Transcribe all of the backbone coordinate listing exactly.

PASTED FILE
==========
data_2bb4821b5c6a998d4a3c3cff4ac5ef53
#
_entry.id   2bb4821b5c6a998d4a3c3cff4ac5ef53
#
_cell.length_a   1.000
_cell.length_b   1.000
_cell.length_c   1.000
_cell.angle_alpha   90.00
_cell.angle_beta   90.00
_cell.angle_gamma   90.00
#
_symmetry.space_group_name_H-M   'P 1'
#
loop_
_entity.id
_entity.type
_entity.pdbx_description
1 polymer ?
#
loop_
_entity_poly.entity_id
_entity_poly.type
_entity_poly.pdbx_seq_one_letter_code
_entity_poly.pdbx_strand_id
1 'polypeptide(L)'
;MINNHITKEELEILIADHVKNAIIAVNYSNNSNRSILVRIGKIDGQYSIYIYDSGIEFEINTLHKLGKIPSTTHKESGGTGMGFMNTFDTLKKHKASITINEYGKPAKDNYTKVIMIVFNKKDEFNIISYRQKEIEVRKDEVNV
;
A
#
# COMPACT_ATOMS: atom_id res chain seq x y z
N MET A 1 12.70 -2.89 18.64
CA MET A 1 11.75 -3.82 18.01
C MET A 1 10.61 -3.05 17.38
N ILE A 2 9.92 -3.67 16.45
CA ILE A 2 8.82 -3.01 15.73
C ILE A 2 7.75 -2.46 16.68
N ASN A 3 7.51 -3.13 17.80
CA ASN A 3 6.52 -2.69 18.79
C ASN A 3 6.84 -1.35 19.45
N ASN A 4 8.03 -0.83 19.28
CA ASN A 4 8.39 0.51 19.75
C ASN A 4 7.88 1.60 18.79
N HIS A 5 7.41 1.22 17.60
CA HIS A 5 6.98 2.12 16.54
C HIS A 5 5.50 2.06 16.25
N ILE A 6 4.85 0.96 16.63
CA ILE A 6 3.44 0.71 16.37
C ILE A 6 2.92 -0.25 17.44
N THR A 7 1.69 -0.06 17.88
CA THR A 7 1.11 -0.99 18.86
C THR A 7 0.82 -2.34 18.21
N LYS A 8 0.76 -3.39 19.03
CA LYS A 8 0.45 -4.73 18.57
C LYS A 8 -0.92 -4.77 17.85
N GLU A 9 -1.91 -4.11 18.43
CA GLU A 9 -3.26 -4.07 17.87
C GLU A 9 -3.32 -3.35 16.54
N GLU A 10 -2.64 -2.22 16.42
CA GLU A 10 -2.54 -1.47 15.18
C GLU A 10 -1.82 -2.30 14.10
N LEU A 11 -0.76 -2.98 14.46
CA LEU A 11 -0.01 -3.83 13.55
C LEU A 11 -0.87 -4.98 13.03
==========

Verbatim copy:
data_2bb4821b5c6a998d4a3c3cff4ac5ef53
#
_entry.id   2bb4821b5c6a998d4a3c3cff4ac5ef53
#
_cell.length_a   1.000
_cell.length_b   1.000
_cell.length_c   1.000
_cell.angle_alpha   90.00
_cell.angle_beta   90.00
_cell.angle_gamma   90.00
#
_symmetry.space_group_name_H-M   'P 1'
#
loop_
_entity.id
_entity.type
_entity.pdbx_description
1 polymer ?
#
loop_
_entity_poly.entity_id
_entity_poly.type
_entity_poly.pdbx_seq_one_letter_code
_entity_poly.pdbx_strand_id
1 'polypeptide(L)'
;MINNHITKEELEILIADHVKNAIIAVNYSNNSNRSILVRIGKIDGQYSIYIYDSGIEFEINTLHKLGKIPSTTHKESGGTGMGFMNTFDTLKKHKASITINEYGKPAKDNYTKVIMIVFNKKDEFNIISYRQKEIEVRKDEVNV
;
A
#
# COMPACT_ATOMS: atom_id res chain seq x y z
N MET A 1 12.70 -2.89 18.64
CA MET A 1 11.75 -3.82 18.01
C MET A 1 10.61 -3.05 17.38
N ILE A 2 9.92 -3.67 16.45
CA ILE A 2 8.82 -3.01 15.73
C ILE A 2 7.75 -2.46 16.68
N ASN A 3 7.51 -3.13 17.80
CA ASN A 3 6.52 -2.69 18.79
C ASN A 3 6.84 -1.35 19.45
N ASN A 4 8.03 -0.83 19.28
CA ASN A 4 8.39 0.51 19.75
C ASN A 4 7.88 1.60 18.79
N HIS A 5 7.41 1.22 17.60
CA HIS A 5 6.98 2.12 16.54
C HIS A 5 5.50 2.06 16.25
N ILE A 6 4.85 0.96 16.63
CA ILE A 6 3.44 0.71 16.37
C ILE A 6 2.92 -0.25 17.44
N THR A 7 1.69 -0.06 17.88
CA THR A 7 1.11 -0.99 18.86
C THR A 7 0.82 -2.34 18.21
N LYS A 8 0.76 -3.39 19.03
CA LYS A 8 0.45 -4.73 18.57
C LYS A 8 -0.92 -4.77 17.85
N GLU A 9 -1.91 -4.11 18.43
CA GLU A 9 -3.26 -4.07 17.87
C GLU A 9 -3.32 -3.35 16.54
N GLU A 10 -2.64 -2.22 16.42
CA GLU A 10 -2.54 -1.47 15.18
C GLU A 10 -1.82 -2.30 14.10
N LEU A 11 -0.76 -2.98 14.46
CA LEU A 11 -0.01 -3.83 13.55
C LEU A 11 -0.87 -4.98 13.03